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Page 1: ©Prentice Hall, 2001Chapter 111 Leadership and Trust

©Prentice Hall, 2001 Chapter 11 1

Leadership and Leadership and TrustTrust

Page 2: ©Prentice Hall, 2001Chapter 111 Leadership and Trust

©Prentice Hall, 2001 Chapter 11 2

Learning OutcomesLearning Outcomes

• Define the term leader

• Compare leaders and managers

• Review the trait theories of leadership

• Describe the Fiedler contingency model

• Summarize the path-goal leadership theory

Page 3: ©Prentice Hall, 2001Chapter 111 Leadership and Trust

©Prentice Hall, 2001 Chapter 11 3

Learning OutcomesLearning Outcomes

• Explain situational leadership

• Discuss the qualities of charismatic leaders

• Describe the skills of visionary leaders

• Explain the roles of effective team leaders

• Identify the five dimensions of trust

Page 4: ©Prentice Hall, 2001Chapter 111 Leadership and Trust

©Prentice Hall, 2001 Chapter 11 4

What Is Leadership?What Is Leadership?

• A definition of management

• A definition of leadership

• Formal and informal leaders

• Leadership and management

Page 5: ©Prentice Hall, 2001Chapter 111 Leadership and Trust

©Prentice Hall, 2001 Chapter 11 5

Trait Theories of LeadershipTrait Theories of Leadership

AmbitionAmbitionand Energyand Energy

DesireDesireto Leadto Lead

Self-Self-ConfidenceConfidence

HonestyHonestyand Integrityand Integrity

IntelligenceIntelligence Job-RelevantJob-RelevantKnowledgeKnowledge

Page 6: ©Prentice Hall, 2001Chapter 111 Leadership and Trust

©Prentice Hall, 2001 Chapter 11 6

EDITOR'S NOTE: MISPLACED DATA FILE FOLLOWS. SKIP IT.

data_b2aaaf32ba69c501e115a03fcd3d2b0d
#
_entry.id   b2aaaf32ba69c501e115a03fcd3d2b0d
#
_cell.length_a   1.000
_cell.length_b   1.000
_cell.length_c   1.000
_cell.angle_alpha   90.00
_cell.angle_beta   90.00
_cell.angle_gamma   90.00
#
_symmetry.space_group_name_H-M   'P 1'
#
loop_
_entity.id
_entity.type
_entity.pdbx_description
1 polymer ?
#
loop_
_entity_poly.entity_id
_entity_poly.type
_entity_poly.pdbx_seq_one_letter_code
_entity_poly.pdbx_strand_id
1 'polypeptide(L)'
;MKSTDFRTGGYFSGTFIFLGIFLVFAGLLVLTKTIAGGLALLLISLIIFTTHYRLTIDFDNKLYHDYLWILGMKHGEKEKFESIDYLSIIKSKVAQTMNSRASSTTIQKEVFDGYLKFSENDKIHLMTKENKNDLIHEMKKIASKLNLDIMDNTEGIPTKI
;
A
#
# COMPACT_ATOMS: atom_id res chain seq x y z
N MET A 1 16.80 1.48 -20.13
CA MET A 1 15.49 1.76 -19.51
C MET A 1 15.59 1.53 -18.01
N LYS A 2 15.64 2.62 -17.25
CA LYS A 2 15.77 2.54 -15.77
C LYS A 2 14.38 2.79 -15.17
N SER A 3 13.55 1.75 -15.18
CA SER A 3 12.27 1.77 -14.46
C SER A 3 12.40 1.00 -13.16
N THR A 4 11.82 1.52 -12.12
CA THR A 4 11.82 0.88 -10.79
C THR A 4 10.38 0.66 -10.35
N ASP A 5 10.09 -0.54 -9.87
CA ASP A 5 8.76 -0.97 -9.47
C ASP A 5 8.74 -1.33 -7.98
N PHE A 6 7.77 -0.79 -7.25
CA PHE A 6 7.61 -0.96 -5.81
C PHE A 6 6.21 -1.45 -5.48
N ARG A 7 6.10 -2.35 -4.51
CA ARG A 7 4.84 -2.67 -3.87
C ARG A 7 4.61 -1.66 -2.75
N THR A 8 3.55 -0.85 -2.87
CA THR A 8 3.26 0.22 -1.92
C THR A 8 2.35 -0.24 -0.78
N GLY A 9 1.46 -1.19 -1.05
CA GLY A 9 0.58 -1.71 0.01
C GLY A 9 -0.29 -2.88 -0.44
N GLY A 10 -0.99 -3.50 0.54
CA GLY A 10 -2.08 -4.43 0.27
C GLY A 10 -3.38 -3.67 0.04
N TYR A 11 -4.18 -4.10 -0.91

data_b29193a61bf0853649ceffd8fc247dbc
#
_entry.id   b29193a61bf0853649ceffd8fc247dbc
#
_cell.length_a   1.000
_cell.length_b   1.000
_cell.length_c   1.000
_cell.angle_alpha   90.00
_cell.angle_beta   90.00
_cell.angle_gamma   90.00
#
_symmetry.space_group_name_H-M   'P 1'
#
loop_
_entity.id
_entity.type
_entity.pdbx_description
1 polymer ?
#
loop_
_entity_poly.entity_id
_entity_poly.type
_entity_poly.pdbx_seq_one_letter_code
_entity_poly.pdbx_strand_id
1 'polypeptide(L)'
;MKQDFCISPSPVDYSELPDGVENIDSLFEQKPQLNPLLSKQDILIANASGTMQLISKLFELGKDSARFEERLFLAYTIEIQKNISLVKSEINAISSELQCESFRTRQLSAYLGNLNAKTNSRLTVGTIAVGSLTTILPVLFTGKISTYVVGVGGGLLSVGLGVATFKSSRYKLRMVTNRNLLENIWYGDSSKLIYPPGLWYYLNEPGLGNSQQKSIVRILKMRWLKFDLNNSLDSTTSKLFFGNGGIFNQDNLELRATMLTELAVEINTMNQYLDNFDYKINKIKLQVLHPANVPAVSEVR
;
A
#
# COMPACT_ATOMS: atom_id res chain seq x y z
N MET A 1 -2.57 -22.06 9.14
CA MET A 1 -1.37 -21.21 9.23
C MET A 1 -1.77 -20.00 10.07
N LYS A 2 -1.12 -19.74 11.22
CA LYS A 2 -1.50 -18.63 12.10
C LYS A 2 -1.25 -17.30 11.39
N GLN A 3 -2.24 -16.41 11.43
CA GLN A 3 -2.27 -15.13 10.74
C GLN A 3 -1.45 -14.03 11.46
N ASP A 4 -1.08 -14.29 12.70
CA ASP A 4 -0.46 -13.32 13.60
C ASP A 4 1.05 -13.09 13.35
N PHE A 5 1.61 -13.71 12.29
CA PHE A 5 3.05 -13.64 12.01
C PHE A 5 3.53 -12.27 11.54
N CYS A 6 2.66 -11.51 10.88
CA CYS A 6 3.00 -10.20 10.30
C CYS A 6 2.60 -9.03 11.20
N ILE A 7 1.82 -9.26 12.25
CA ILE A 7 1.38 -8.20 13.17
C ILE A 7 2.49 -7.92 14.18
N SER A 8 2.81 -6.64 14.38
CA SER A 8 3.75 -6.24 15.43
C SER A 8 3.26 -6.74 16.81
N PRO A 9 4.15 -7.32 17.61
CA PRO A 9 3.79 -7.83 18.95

Continuum of Leader BehaviorContinuum of Leader BehaviorManager

makes decision

Managersells decision

Managerpresents ideas

Manager presents tentative decision

Manager presents problem

Manager sets decision limits

Employees make decision

Autocratic

Laissez-faire

Consultative

Participative

Democratic

Bo

ss-C

ente

red

Lea

der

ship

Em

plo

yee-Cen

tered L

eadersh

ip

Page 7: ©Prentice Hall, 2001Chapter 111 Leadership and Trust

©Prentice Hall, 2001 Chapter 11 7

Formal Studies Formal Studies of Behavioral Stylesof Behavioral Styles

Ohio State Ohio State Initiating StructureInitiating Structure

ConsiderationConsideration

Employee-OrientationEmployee-Orientation

Production-OrientationProduction-Orientation

University ofUniversity ofMichiganMichigan

Page 8: ©Prentice Hall, 2001Chapter 111 Leadership and Trust

©Prentice Hall, 2001 Chapter 11 8

The Managerial Grid1

2

3

4

5

6

7

8

9

1

2

3

4

5

6

7

8

9 1 2 3 4 1 2 3 4 5 6 7 8 9 5 6 7 8 9

Co

nce

rn f

or

Peo

ple

Co

nce

rn f

or

Peo

ple

Concern for ProductionConcern for Production

(1,9)(1,9)

(1,1)(1,1)

(5,5)(5,5)

(9,9)(9,9)

(9,1)(9,1)

Page 9: ©Prentice Hall, 2001Chapter 111 Leadership and Trust

©Prentice Hall, 2001 Chapter 11 9

Fiedler’s LPC ScaleFiedler’s LPC Scale

PleasantPleasantFriendlyFriendly

RejectingRejectingHelpfulHelpful

UnenthusiasticUnenthusiasticTenseTense

DistantDistantColdCold

CooperativeCooperativeSupportiveSupportive

BoringBoringQuarrelsomeQuarrelsomeSelf-assuredSelf-assured

EfficientEfficientGloomyGloomy

OpenOpen

UnpleasantUnpleasantUnfriendlyUnfriendlyAcceptingAcceptingFrustratingFrustratingEnthusiasticEnthusiasticRelaxedRelaxedCloseCloseWarmWarmUncooperativeUncooperativeHostileHostileInterestingInterestingHarmoniousHarmoniousHesitantHesitantInefficientInefficientCheerfulCheerfulGuardedGuarded

...........................

...........................

...........................

...........................

...........................

...........................

...........................

...........................

...........................

...........................

.....................….

...........................

...........................

...........................

......................…. ...........................

8 7 6 5 4 3 2 1